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Case Study: Distribution and Redistribution of Levomepromazine and Its Metabolites in a Fatal Poisoning

NCJ Number
Canadian Society of Forensic Science Volume: 36 Issue: 2 Dated: June 2003 Pages: 77-88
M. Klys; B. Bujak-Gizycka; W. Klementowicz; J. Kunz
Date Published
June 2003
12 pages
This article describes a case study of the forensic investigation of a fatal poisoning with levomepromazine.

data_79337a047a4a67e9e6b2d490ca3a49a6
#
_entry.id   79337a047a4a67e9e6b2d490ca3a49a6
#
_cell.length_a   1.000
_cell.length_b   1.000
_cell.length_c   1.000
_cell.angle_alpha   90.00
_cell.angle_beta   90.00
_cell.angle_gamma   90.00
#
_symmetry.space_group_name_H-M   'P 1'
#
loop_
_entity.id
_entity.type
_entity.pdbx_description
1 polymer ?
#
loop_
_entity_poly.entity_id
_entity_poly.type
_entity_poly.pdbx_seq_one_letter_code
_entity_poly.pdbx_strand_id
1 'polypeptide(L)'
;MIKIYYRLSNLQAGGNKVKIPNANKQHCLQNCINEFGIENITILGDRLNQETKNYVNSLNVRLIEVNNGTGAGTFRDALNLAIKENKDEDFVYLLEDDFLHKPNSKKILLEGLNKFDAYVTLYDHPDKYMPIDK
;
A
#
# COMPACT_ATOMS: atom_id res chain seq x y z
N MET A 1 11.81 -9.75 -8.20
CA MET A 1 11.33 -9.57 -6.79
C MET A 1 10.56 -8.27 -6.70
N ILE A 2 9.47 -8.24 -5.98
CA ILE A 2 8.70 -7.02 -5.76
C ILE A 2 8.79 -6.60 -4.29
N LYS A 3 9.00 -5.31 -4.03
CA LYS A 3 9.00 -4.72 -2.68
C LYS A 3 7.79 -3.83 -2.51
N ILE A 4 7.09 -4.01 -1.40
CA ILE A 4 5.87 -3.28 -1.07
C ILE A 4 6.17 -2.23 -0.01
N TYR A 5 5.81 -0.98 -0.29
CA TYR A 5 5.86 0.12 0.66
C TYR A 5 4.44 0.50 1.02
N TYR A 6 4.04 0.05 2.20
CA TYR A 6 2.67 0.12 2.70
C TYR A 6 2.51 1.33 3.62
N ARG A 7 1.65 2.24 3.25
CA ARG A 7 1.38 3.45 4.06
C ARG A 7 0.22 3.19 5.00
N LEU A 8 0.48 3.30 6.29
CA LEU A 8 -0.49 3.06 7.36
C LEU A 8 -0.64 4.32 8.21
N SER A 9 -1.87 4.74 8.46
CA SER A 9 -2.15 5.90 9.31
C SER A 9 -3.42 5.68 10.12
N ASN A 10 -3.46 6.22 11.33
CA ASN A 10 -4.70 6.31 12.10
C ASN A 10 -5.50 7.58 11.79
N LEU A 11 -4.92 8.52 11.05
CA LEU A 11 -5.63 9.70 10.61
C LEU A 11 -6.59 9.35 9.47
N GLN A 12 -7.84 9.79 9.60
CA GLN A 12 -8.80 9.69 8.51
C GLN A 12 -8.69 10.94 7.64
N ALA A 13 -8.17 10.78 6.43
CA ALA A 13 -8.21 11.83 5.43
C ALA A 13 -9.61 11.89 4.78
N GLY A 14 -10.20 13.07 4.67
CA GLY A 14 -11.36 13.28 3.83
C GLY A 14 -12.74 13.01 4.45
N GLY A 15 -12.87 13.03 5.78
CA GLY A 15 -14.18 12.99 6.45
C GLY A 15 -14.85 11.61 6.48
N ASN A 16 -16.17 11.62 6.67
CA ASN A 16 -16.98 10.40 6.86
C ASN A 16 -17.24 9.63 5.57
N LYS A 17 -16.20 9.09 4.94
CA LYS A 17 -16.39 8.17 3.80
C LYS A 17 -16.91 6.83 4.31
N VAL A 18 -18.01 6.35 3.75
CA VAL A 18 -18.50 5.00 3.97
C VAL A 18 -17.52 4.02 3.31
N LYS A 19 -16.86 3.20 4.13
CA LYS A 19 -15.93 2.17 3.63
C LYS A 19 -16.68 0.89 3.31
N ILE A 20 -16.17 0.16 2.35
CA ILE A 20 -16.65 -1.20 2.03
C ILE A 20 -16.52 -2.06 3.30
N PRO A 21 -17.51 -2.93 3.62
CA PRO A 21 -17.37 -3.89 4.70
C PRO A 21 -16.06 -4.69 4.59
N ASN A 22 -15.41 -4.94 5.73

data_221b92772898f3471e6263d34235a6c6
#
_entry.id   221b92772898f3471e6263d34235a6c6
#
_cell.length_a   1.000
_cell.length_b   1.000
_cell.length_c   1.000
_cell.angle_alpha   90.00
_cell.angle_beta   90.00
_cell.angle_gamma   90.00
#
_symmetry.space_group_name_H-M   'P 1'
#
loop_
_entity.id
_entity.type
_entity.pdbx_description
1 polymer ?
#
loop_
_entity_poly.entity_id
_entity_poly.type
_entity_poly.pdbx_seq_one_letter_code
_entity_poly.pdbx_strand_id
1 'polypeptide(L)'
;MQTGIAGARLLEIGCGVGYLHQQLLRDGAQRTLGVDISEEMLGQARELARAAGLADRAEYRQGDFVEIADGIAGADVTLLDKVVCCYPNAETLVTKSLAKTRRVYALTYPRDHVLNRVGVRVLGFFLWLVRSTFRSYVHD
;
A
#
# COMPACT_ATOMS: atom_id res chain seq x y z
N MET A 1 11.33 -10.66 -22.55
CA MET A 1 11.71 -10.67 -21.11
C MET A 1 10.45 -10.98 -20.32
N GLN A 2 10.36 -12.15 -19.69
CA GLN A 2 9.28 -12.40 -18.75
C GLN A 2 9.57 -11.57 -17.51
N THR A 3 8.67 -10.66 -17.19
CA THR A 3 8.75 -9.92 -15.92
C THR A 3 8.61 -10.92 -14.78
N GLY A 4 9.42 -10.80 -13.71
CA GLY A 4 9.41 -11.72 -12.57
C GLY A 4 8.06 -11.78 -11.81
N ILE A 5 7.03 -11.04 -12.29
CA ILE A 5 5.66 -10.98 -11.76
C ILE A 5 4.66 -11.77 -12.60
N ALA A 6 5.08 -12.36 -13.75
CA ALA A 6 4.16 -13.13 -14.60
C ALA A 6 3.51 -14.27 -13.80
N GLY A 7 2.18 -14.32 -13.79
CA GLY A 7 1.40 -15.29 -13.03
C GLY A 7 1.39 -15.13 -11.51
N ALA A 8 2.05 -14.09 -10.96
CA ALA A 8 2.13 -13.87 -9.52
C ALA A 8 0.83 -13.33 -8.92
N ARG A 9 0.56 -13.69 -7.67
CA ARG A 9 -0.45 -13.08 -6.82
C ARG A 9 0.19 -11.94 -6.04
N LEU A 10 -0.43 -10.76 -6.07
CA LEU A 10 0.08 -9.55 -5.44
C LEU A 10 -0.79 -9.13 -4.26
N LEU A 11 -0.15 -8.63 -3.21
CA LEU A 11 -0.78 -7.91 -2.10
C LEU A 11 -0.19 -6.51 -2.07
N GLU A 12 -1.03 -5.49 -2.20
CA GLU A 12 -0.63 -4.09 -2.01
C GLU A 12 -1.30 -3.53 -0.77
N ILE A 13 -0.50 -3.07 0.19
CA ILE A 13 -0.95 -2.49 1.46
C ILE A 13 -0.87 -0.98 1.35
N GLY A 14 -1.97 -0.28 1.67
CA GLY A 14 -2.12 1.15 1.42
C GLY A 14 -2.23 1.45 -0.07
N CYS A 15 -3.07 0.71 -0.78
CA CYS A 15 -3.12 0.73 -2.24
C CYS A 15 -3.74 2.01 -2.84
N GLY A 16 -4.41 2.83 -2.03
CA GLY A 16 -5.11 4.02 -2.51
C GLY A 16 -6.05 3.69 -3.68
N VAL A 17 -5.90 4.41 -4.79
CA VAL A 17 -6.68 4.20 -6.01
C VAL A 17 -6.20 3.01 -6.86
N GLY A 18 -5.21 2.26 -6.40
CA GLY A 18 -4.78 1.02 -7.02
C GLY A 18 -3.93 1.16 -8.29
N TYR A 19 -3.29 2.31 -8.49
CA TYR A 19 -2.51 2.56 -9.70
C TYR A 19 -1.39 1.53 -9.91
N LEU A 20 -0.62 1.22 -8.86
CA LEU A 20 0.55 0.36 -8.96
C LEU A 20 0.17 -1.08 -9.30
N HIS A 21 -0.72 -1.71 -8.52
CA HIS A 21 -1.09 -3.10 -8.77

Levomepromazine is among the oldest neuroleptics belonging to the phenothiazine group and has beneficial effects during the terminal stages of many illnesses. It offers combined antipsychotic, anxiolytic, and sedative activity, as well as analgesic properties. Results of previous toxicological findings in regards to levomepromazine suggest that the drug changes during the interval between death and autopsy. As such, the current case study offered an opportunity to collect postmortem blood during the interval between death and autopsy, and thus to test for any changes that may have occurred in the concentrations of xenobiotics found in the blood after death. The authors describe the materials and methods used to perform toxicology analysis. Postmortem venous brachial blood and femoral blood were sampled at 9 hours after death and then again at 31 hours after death. Results confirmed the differences in xenobiotic concentrations between time of death and autopsy. The authors conclude that the passive diffusion of xenobiotics in the body does indeed take place. Tables, references


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